Rape prosecution rate in England and Wales falls to five-year low

Rape prosecutions in England and Wales have fallen to their lowest rate in more than five years, the Guardian can reveal.

Figures show just over a third of the 2,310 rape cases referred to the Crown Prosecution Service (CPS) between April and September last year resulted in charges being brought. The rate for the full year in 2013-14 was 62%.

The figures emerged six months after a Guardian investigation revealed the CPS in England and Wales has been quietly urged to take a more risk-averse approach in rape cases.

The furore over plummeting prosecution rates has prompted the Home Office to launch a comprehensive review of how rape cases are dealt with across the criminal justice system, as part of a package of measures to tackle violence against women and girls.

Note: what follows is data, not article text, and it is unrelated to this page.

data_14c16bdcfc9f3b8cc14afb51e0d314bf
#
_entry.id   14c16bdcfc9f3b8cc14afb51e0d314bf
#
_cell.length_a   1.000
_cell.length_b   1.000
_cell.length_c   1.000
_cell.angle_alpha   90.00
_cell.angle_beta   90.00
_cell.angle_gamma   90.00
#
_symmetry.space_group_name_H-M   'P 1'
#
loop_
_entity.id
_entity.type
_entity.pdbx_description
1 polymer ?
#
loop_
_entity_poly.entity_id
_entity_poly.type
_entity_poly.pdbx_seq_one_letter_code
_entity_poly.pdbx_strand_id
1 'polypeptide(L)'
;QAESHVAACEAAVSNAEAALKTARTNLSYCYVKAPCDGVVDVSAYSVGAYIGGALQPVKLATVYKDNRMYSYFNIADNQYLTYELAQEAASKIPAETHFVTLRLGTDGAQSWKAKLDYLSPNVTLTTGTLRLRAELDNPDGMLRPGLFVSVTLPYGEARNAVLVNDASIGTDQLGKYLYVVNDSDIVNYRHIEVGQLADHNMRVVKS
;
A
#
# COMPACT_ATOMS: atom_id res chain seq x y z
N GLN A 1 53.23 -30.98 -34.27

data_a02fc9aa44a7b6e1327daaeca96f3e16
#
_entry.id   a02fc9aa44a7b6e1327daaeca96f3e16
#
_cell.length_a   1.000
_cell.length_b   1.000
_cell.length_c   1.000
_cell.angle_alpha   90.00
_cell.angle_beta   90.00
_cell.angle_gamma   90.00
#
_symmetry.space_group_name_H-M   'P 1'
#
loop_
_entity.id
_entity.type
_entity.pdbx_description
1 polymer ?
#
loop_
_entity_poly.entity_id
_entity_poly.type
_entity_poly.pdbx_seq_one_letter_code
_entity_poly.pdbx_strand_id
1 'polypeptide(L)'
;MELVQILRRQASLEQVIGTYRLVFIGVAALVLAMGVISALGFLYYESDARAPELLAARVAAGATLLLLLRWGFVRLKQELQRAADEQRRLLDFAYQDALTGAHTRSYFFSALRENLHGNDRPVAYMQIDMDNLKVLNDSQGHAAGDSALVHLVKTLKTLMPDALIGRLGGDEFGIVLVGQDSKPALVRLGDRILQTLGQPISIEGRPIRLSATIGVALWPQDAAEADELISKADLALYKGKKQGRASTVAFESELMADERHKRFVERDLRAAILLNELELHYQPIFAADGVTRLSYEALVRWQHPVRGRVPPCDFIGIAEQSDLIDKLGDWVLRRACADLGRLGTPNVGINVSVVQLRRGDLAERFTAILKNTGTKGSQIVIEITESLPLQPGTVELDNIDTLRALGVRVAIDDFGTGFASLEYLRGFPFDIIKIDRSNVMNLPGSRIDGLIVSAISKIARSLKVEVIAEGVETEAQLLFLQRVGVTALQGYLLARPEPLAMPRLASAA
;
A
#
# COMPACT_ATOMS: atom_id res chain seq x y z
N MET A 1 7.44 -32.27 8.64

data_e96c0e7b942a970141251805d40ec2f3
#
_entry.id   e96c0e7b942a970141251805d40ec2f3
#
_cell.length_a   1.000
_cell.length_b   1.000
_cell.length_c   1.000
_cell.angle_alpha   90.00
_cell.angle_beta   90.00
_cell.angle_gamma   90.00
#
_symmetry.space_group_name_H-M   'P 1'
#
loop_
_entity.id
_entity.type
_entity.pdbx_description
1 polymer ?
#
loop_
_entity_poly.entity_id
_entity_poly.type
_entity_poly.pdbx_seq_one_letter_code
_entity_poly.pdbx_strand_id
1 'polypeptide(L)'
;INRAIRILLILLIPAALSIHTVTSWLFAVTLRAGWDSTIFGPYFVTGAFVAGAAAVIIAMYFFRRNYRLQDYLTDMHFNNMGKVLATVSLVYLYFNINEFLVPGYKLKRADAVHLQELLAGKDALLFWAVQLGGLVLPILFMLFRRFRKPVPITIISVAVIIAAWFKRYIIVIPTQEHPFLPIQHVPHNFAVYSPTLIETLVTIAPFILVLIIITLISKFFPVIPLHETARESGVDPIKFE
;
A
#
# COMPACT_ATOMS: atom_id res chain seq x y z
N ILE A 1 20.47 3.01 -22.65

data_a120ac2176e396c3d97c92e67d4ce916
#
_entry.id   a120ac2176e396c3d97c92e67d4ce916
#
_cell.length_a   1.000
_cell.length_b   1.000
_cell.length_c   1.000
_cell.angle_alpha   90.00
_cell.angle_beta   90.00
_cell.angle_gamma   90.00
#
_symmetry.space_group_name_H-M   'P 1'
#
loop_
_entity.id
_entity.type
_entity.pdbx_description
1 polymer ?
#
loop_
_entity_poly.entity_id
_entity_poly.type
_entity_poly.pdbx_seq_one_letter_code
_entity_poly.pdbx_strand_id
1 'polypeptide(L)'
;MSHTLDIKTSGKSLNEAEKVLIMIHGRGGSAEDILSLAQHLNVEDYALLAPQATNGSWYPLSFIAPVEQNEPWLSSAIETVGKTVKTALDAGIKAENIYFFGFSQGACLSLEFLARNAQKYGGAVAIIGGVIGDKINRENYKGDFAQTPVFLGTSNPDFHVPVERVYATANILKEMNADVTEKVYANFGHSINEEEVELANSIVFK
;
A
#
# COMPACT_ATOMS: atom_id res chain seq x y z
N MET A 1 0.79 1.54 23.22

The Home Office said the review, launched on Wednesday, will specifically be tasked with investigating “why there have been reductions in volumes of police referrals, CPS charges, prosecutions and convictions for rape and serious sexual assault cases”.

The new figures reveal a growing proportion of cases have been “administratively finalised”, meaning suspects are not charged following a review of the case paperwork. Almost a quarter of all cases were administratively finalised in the first six months of 2018-19, compared with just 6% five years ago.


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